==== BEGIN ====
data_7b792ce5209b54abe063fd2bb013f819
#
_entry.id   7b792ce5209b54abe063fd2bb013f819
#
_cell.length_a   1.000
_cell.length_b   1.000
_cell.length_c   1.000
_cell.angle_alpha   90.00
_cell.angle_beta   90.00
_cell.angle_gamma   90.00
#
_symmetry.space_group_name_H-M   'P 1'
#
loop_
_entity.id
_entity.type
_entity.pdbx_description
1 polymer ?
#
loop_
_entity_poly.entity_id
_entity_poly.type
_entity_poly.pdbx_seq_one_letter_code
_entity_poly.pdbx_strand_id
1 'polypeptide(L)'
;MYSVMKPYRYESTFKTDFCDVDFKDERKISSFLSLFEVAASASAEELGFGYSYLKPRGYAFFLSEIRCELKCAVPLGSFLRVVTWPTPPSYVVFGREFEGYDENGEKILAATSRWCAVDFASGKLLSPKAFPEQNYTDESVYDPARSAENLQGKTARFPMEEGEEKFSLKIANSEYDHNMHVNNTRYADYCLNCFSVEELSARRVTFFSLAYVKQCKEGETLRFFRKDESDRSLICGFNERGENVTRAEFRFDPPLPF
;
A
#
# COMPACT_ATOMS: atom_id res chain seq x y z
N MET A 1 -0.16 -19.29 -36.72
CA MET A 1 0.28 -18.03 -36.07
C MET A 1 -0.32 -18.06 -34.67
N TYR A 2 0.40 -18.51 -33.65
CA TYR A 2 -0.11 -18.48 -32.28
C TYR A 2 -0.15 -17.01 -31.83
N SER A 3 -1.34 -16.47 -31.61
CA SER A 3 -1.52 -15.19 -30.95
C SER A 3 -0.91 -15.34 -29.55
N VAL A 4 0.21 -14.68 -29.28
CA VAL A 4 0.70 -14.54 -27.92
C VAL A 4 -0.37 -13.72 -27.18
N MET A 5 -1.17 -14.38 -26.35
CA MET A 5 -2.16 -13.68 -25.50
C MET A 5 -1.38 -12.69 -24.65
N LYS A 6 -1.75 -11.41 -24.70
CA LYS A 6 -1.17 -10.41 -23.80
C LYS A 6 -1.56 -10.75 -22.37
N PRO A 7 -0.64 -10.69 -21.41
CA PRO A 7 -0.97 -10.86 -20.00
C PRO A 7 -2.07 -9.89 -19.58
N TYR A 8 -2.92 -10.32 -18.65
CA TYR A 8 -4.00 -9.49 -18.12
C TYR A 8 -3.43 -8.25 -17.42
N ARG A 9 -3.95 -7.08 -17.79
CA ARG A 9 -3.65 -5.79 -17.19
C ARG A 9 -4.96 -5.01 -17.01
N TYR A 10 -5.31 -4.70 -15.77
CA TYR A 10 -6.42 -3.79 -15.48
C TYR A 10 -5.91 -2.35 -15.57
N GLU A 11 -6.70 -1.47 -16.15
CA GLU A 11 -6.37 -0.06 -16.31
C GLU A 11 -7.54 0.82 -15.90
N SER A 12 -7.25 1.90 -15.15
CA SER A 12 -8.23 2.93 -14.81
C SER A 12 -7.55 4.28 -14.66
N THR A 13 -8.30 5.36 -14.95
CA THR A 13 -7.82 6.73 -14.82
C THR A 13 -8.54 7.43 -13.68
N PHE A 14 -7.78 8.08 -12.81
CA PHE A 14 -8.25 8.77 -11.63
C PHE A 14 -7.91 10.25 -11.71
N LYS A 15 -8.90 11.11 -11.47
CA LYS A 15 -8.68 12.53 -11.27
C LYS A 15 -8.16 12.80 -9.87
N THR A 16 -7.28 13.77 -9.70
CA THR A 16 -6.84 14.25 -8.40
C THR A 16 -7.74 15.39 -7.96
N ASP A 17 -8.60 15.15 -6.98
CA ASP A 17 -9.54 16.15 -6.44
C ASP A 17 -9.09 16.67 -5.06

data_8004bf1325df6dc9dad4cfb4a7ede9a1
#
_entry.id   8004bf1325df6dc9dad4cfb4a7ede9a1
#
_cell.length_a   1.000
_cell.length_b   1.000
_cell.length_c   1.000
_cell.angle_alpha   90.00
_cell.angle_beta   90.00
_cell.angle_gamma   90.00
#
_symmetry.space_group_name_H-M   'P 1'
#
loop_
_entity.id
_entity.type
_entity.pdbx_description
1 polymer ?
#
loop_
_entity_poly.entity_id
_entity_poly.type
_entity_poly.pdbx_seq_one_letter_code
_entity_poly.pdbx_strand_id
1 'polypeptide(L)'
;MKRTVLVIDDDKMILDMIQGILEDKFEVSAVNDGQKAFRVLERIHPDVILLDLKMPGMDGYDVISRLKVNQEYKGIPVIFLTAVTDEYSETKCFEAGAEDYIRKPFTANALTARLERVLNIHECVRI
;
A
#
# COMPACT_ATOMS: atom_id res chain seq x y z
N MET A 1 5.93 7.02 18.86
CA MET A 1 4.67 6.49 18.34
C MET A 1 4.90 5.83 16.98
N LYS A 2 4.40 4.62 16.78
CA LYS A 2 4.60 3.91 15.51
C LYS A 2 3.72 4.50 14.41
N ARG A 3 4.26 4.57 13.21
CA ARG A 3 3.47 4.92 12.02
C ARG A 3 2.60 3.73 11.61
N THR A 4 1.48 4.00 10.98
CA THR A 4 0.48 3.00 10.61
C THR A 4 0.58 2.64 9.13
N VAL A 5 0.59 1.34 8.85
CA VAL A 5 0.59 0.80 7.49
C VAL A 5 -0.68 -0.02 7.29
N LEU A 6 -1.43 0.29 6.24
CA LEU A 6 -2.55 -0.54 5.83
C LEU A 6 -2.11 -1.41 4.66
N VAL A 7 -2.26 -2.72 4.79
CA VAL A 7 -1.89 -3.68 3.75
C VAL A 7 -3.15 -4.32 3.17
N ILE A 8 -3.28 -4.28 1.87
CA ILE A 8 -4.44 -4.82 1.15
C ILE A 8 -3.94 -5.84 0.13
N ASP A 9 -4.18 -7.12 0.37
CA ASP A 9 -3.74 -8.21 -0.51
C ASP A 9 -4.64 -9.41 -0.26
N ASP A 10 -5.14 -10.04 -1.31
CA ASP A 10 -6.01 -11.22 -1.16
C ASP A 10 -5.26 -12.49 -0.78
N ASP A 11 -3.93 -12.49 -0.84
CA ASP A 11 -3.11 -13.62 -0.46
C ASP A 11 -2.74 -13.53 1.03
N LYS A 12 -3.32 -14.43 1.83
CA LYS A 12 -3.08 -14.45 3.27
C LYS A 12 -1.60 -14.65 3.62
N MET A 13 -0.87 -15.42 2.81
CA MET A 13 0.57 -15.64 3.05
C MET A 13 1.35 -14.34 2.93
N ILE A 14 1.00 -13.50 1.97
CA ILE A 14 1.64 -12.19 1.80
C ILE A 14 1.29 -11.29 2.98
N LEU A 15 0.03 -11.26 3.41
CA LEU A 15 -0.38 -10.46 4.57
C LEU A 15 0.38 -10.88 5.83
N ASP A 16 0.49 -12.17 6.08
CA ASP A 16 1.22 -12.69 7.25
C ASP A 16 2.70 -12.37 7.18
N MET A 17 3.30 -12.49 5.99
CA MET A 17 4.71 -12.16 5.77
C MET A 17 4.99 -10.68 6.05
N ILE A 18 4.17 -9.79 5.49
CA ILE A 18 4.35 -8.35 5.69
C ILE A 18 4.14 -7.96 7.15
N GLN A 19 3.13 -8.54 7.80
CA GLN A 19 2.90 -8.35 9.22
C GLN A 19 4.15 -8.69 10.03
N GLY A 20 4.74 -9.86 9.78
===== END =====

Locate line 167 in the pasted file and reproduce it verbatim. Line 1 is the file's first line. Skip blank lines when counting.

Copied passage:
CA GLN A 19 2.90 -8.35 9.22